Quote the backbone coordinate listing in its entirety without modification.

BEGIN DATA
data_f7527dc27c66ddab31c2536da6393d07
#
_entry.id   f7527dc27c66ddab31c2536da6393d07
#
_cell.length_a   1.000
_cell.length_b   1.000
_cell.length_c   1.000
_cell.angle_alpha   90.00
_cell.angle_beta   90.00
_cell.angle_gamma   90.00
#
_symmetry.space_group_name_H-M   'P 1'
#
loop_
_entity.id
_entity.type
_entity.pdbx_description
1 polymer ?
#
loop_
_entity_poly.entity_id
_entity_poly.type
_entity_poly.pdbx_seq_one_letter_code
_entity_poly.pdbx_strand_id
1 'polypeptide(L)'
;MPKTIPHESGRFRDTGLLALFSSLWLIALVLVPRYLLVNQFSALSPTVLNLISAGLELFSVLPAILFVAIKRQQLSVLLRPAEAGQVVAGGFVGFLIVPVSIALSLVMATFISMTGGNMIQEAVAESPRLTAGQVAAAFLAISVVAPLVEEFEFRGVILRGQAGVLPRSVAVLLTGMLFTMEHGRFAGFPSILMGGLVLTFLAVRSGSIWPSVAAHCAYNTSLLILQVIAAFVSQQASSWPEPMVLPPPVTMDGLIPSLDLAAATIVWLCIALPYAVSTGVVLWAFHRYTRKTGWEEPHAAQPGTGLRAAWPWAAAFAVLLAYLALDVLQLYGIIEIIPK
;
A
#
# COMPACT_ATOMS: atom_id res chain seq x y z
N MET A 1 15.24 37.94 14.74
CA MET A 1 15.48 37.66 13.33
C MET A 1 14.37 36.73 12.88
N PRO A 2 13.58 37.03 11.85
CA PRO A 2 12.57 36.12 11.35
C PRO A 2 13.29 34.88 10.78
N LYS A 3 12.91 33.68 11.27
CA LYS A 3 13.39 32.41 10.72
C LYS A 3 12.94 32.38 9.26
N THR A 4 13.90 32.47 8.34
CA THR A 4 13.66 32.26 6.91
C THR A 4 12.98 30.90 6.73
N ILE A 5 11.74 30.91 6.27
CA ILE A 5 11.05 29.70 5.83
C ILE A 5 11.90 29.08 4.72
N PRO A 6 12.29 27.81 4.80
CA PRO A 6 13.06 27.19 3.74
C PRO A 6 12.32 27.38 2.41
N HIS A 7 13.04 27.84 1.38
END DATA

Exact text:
data_f7527dc27c66ddab31c2536da6393d07
#
_entry.id   f7527dc27c66ddab31c2536da6393d07
#
_cell.length_a   1.000
_cell.length_b   1.000
_cell.length_c   1.000
_cell.angle_alpha   90.00
_cell.angle_beta   90.00
_cell.angle_gamma   90.00
#
_symmetry.space_group_name_H-M   'P 1'
#
loop_
_entity.id
_entity.type
_entity.pdbx_description
1 polymer ?
#
loop_
_entity_poly.entity_id
_entity_poly.type
_entity_poly.pdbx_seq_one_letter_code
_entity_poly.pdbx_strand_id
1 'polypeptide(L)'
;MPKTIPHESGRFRDTGLLALFSSLWLIALVLVPRYLLVNQFSALSPTVLNLISAGLELFSVLPAILFVAIKRQQLSVLLRPAEAGQVVAGGFVGFLIVPVSIALSLVMATFISMTGGNMIQEAVAESPRLTAGQVAAAFLAISVVAPLVEEFEFRGVILRGQAGVLPRSVAVLLTGMLFTMEHGRFAGFPSILMGGLVLTFLAVRSGSIWPSVAAHCAYNTSLLILQVIAAFVSQQASSWPEPMVLPPPVTMDGLIPSLDLAAATIVWLCIALPYAVSTGVVLWAFHRYTRKTGWEEPHAAQPGTGLRAAWPWAAAFAVLLAYLALDVLQLYGIIEIIPK
;
A
#
# COMPACT_ATOMS: atom_id res chain seq x y z
N MET A 1 15.24 37.94 14.74
CA MET A 1 15.48 37.66 13.33
C MET A 1 14.37 36.73 12.88
N PRO A 2 13.58 37.03 11.85
CA PRO A 2 12.57 36.12 11.35
C PRO A 2 13.29 34.88 10.78
N LYS A 3 12.91 33.68 11.27
CA LYS A 3 13.39 32.41 10.72
C LYS A 3 12.94 32.38 9.26
N THR A 4 13.90 32.47 8.34
CA THR A 4 13.66 32.26 6.91
C THR A 4 12.98 30.90 6.73
N ILE A 5 11.74 30.91 6.27
CA ILE A 5 11.05 29.70 5.83
C ILE A 5 11.90 29.08 4.72
N PRO A 6 12.29 27.81 4.80
CA PRO A 6 13.06 27.19 3.74
C PRO A 6 12.32 27.38 2.41
N HIS A 7 13.04 27.84 1.38